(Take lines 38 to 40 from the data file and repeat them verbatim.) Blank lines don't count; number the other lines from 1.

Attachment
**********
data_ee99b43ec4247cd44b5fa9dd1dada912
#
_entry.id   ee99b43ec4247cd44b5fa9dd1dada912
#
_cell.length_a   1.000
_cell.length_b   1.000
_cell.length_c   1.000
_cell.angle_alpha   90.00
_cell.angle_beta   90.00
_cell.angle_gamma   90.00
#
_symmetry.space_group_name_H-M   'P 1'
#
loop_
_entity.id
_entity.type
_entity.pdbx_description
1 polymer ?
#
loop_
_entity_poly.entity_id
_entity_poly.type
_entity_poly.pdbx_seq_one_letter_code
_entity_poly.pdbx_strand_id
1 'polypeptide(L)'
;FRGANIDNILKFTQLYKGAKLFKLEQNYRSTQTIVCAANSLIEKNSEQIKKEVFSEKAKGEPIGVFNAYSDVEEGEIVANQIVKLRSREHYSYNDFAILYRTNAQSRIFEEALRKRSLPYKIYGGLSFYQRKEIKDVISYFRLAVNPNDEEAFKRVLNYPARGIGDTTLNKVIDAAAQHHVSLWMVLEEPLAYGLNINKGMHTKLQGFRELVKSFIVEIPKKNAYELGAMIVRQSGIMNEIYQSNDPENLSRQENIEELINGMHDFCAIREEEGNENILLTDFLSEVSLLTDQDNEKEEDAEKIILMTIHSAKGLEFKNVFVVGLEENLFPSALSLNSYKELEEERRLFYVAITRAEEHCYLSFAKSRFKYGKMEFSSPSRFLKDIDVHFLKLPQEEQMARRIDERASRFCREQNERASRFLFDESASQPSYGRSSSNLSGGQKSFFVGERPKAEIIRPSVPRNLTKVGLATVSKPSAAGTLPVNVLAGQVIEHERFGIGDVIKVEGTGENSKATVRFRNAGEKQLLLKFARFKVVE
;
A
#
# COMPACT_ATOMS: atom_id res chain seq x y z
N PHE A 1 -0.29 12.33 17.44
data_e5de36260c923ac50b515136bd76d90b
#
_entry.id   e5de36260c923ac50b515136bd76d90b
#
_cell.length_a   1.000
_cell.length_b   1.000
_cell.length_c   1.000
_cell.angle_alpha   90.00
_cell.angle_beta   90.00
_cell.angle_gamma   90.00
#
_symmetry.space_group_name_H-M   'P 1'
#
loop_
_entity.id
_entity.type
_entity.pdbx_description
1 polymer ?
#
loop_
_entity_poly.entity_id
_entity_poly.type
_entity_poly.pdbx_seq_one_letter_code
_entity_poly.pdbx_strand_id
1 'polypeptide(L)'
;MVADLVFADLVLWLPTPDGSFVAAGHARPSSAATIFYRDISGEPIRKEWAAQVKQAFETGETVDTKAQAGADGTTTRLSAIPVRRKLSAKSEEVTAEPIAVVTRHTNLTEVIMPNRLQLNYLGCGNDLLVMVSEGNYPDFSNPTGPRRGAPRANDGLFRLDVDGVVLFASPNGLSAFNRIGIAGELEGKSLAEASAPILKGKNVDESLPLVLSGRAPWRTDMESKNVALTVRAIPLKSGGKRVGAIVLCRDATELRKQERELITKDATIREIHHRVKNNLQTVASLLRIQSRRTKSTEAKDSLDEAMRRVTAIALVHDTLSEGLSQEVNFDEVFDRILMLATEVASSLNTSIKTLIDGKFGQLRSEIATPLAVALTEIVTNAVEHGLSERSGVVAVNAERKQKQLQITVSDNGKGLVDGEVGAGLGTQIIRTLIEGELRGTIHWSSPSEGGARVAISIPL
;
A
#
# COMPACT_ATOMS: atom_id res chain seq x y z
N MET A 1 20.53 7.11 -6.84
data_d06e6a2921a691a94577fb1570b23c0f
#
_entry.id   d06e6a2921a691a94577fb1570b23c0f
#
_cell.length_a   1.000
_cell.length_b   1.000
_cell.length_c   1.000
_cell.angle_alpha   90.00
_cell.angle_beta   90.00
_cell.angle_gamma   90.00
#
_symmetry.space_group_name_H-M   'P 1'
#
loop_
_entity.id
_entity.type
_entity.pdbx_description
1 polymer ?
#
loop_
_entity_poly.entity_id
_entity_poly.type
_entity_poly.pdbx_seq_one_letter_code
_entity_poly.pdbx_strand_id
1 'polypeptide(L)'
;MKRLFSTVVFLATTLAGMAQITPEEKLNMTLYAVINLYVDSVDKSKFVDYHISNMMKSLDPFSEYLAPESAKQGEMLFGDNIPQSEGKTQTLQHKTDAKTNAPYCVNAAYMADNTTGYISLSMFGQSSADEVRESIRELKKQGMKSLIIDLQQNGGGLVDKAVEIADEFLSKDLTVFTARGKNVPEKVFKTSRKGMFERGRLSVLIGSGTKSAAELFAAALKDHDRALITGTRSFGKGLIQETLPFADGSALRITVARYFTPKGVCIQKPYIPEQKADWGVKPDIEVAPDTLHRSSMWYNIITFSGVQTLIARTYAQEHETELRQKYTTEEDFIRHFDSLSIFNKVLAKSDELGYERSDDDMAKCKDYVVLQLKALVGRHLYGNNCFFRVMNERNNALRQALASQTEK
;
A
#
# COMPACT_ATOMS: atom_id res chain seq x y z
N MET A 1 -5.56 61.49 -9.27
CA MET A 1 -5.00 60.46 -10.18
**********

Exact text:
_cell.length_c   1.000
_cell.angle_alpha   90.00
_cell.angle_beta   90.00